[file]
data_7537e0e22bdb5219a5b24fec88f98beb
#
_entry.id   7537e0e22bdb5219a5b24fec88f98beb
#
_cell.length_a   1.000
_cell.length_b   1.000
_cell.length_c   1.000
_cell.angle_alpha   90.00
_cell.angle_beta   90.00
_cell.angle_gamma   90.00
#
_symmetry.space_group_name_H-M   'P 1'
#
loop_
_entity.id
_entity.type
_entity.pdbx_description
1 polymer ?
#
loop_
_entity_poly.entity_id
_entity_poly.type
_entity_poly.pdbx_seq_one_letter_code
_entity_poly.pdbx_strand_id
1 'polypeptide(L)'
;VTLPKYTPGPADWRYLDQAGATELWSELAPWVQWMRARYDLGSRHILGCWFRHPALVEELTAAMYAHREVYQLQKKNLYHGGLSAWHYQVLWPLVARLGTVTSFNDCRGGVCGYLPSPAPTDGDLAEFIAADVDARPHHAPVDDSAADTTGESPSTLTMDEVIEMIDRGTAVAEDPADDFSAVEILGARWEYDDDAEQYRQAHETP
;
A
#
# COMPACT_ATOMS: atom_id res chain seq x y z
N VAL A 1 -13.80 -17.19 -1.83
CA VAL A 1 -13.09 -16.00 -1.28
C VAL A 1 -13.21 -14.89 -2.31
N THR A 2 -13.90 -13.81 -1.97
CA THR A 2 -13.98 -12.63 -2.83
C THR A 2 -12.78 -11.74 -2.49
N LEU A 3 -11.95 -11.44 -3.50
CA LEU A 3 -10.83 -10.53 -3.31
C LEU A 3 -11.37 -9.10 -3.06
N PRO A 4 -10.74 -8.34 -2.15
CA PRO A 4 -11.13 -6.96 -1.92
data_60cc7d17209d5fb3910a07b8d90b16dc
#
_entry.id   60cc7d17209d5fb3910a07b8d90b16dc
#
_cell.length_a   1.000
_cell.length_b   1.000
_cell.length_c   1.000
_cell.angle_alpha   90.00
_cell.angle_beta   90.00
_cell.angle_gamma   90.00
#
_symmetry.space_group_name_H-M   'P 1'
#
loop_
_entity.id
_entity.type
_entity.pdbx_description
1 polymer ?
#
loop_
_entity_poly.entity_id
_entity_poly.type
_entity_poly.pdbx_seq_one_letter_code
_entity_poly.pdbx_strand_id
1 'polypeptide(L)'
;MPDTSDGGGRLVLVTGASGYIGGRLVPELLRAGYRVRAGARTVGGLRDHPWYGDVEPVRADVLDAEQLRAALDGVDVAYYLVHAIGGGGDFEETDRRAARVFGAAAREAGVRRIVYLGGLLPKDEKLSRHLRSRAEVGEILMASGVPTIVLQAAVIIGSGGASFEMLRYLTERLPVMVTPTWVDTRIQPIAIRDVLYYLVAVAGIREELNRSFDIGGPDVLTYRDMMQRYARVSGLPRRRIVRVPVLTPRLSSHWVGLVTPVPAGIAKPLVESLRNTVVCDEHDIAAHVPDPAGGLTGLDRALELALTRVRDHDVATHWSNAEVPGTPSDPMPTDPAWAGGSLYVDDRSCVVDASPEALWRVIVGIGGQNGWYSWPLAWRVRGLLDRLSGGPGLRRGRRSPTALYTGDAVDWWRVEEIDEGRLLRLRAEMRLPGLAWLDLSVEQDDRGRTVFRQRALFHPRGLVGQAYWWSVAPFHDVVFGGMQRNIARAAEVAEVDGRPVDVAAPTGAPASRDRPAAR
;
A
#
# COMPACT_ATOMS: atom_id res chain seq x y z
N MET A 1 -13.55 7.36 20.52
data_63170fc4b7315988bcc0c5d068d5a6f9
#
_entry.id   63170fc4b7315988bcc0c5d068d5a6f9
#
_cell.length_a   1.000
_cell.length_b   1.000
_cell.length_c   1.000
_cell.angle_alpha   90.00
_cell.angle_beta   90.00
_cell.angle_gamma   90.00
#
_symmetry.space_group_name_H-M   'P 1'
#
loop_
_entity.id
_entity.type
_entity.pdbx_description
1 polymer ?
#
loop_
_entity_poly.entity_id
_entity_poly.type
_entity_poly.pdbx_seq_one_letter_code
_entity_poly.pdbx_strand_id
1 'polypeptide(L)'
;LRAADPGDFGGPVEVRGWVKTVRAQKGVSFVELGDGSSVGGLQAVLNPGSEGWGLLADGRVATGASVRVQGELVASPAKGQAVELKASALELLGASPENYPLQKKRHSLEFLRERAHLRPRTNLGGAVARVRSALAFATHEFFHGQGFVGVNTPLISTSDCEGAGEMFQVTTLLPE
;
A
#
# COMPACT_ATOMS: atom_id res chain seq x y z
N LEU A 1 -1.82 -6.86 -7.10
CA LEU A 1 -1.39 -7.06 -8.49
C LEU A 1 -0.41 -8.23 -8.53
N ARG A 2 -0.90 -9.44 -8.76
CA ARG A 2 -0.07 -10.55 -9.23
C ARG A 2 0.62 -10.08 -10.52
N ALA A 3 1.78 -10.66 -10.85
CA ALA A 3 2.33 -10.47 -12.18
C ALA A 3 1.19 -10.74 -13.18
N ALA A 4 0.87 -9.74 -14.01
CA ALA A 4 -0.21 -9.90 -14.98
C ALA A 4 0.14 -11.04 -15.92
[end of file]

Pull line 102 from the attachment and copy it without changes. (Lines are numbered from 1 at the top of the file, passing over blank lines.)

# COMPACT_ATOMS: atom_id res chain seq x y z